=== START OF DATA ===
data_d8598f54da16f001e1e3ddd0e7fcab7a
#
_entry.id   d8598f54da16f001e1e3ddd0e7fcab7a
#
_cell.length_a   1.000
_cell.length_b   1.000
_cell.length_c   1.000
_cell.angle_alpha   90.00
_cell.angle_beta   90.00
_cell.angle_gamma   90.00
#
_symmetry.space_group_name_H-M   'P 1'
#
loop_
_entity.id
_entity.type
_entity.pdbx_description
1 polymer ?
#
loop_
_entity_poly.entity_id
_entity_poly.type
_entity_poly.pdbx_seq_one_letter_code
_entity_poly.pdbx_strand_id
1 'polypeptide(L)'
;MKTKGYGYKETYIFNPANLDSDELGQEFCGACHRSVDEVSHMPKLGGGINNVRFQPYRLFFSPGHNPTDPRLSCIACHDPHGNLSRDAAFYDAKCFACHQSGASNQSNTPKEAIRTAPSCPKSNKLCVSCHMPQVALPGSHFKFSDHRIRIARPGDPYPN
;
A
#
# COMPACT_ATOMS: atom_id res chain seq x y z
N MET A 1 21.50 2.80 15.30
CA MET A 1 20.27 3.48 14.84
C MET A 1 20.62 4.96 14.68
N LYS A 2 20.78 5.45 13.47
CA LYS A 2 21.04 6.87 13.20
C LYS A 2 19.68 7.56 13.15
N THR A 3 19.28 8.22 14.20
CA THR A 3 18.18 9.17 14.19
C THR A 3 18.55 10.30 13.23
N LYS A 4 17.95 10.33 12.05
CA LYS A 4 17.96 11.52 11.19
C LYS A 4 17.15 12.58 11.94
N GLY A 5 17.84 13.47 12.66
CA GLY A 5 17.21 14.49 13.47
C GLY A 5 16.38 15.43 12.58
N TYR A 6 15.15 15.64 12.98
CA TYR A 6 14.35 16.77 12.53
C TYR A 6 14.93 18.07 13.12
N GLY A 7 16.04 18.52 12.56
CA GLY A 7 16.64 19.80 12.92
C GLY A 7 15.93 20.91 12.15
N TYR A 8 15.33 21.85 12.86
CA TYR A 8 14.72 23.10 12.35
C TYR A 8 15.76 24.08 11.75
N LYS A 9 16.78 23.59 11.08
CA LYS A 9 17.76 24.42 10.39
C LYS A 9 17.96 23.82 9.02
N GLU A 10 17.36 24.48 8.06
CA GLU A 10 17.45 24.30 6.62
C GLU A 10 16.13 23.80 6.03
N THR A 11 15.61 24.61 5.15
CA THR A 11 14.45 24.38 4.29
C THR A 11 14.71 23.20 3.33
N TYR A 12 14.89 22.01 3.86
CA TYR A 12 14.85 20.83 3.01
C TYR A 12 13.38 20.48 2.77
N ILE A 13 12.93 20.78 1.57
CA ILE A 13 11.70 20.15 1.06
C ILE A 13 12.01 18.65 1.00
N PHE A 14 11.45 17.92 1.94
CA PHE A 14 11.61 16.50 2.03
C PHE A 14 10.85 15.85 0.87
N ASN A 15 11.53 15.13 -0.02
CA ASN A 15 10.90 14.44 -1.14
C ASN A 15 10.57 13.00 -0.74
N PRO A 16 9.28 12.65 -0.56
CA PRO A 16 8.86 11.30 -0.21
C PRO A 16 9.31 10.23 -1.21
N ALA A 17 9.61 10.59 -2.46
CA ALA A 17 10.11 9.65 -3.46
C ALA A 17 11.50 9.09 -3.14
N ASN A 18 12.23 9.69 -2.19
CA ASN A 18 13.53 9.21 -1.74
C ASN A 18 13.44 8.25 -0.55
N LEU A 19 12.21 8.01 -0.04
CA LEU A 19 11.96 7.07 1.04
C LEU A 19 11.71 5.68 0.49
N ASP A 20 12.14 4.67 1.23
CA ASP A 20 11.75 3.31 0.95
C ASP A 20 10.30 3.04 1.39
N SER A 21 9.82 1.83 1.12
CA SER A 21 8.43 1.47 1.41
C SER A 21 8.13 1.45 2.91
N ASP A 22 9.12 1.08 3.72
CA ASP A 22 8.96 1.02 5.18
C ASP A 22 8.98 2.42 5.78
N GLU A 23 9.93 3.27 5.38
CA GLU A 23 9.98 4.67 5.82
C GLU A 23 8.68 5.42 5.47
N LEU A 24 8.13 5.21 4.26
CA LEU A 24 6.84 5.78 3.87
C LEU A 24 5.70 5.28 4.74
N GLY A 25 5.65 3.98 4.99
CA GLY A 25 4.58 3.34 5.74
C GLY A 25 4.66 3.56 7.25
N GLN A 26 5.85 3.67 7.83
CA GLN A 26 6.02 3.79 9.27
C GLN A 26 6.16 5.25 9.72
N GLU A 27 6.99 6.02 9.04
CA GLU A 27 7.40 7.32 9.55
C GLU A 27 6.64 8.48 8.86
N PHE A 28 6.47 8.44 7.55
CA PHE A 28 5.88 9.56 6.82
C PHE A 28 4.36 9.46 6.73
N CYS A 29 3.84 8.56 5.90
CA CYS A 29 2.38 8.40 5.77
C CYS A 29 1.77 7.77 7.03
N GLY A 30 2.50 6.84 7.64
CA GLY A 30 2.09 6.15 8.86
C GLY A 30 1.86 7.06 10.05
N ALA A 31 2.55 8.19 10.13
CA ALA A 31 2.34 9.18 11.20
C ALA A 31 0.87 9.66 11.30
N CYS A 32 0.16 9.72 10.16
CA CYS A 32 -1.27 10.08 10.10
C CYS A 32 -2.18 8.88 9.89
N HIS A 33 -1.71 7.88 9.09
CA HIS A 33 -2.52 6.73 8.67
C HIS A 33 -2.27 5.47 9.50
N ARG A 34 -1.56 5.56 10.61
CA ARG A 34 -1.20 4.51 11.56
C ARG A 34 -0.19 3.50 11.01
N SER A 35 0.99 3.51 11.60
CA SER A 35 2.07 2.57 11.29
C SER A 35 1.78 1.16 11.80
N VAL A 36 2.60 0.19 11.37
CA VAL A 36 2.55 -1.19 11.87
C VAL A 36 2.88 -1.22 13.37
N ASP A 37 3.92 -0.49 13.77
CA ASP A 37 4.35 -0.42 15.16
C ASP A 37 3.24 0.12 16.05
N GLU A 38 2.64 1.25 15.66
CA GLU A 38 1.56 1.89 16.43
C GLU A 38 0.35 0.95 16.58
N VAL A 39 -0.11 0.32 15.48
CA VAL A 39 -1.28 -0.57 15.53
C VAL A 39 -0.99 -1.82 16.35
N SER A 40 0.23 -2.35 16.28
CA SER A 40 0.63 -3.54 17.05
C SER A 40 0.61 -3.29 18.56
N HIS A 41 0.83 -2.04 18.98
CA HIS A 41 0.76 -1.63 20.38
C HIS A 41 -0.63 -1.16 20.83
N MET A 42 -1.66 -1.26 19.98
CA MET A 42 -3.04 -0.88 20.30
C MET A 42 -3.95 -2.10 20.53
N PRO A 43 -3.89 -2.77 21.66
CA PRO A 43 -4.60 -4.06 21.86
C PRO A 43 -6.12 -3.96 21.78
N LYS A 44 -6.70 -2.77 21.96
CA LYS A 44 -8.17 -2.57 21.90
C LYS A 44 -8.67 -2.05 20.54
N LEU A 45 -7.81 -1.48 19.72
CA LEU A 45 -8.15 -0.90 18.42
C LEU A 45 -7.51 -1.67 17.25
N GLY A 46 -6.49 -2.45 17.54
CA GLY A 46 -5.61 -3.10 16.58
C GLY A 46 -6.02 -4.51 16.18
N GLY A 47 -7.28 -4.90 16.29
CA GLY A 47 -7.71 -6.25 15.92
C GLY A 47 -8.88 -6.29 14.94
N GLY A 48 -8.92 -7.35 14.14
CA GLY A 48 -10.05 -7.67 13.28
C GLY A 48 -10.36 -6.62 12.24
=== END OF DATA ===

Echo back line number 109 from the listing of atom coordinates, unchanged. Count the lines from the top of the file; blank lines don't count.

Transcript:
N GLU A 27 6.99 6.02 9.04